When Christ speaks of bringing fire and a sword to the earth one must recognise, therefore, that this is not a sword or a fire that may in any way be compared to the fire or the sword of an imperial power. It is not, in any sense whatsoever, a ‘shock and awe’ campaign like that of Bush in Iraq, nor a kill-them-all-by-night campaign like that of Sharon in Palestine. No, the ‘sword’ that Christ brings is nothing other than his vulnerable humanity, his faith, his hope and his love. The fire he brings is nothing other than that kindled by his passionate care for the poor, the marginalised, and the victims. In a world such as that of Rome, or indeed of the emerging American empire, intangibles such as these are regarded as far more dangerous than any bomb, for they have the power to un-do or even destroy the fears and anxieties upon which all such regimes thrive and are founded.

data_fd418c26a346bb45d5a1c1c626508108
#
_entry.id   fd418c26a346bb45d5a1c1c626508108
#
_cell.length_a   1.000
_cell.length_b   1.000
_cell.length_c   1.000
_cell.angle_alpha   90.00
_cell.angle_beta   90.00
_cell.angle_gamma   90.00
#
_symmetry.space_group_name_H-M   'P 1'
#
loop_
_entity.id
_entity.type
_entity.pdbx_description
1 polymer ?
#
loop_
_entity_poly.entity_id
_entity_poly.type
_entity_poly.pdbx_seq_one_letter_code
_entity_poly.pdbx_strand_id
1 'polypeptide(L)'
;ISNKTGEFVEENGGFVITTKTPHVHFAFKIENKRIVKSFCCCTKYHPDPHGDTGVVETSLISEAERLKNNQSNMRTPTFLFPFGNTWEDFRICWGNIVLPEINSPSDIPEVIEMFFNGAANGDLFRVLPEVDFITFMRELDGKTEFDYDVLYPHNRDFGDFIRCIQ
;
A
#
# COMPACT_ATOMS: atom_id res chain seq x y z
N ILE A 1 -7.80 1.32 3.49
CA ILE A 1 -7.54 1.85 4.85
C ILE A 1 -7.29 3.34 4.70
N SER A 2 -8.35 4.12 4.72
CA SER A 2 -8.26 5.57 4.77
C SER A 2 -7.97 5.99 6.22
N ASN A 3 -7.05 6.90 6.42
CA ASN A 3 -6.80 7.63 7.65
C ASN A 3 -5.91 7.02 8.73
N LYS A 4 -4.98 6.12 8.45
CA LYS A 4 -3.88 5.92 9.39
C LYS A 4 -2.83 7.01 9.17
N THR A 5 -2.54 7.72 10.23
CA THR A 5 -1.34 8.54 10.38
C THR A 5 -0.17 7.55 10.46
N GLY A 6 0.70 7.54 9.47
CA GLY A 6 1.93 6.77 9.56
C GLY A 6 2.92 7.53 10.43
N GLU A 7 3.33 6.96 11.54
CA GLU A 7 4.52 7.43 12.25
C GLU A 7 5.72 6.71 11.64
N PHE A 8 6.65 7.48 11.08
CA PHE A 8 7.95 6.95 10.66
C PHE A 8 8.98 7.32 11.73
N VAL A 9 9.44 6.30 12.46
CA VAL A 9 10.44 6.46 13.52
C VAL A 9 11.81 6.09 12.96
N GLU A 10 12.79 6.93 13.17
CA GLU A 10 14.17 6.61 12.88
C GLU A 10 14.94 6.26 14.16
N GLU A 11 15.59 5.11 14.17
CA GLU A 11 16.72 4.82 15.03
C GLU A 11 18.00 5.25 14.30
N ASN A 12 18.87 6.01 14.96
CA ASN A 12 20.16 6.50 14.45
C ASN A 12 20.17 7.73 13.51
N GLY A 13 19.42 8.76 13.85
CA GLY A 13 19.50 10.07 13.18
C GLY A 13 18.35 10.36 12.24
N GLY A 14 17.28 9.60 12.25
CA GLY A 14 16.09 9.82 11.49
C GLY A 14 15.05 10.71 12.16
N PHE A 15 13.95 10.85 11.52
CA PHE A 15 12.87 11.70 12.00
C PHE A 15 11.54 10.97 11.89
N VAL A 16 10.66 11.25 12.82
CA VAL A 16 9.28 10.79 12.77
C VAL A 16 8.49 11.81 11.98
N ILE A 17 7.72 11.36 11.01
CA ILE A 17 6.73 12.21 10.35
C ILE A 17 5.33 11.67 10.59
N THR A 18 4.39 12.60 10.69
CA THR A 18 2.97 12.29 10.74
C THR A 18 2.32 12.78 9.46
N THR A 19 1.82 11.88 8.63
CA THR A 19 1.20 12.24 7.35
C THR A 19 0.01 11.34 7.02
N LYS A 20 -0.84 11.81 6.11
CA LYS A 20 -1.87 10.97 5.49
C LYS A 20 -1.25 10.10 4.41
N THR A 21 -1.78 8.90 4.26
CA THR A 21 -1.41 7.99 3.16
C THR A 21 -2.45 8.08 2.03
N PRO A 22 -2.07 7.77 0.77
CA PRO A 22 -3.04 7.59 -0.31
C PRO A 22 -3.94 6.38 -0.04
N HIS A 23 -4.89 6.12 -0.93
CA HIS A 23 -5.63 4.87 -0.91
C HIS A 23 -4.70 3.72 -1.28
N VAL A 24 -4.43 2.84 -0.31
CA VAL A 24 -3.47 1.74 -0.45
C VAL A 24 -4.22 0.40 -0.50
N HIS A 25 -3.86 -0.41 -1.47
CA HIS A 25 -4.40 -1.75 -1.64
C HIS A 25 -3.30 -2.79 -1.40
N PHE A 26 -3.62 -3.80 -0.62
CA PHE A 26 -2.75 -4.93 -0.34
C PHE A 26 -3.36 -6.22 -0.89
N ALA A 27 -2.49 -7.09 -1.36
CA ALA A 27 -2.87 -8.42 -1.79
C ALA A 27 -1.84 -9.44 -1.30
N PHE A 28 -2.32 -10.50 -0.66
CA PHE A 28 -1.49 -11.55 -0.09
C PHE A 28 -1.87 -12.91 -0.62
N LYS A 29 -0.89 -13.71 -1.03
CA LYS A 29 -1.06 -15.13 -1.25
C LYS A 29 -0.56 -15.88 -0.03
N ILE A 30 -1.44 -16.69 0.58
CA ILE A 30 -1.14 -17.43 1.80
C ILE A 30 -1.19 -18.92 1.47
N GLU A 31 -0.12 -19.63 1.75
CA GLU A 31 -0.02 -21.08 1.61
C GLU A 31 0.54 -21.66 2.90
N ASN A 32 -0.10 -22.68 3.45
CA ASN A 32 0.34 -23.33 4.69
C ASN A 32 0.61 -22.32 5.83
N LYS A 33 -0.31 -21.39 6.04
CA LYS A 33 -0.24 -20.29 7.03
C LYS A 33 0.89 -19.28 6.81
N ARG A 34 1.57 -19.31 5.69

Of course, the practise of Christ’s virtue is deeply costly for those of us who have the faith and courage to follow that way. As believers who look for a ‘better country’ than the one on offer in the here and now, we resist the values and practices of the here and now. And that, my friends, can be very dangerous. In the passage we read from earlier, the writer to the Hebrews notes that those who practise their faith in God’s coming peace are very often ridiculed, imprisoned, beaten up, exiled, tortured, or even killed. Just as Christ was, in fact. This is the baptism of which Christ speaks in Luke. The baptism into suffering and death at the hands of the powers-that-be for the sake of one’s hope that the whole world might be resurrected in love. One’s hope in such things can even divide families—those who long for something better from those who, whether because of fear or brainwashing, are content to ingratiate themselves towards the power of the imperium.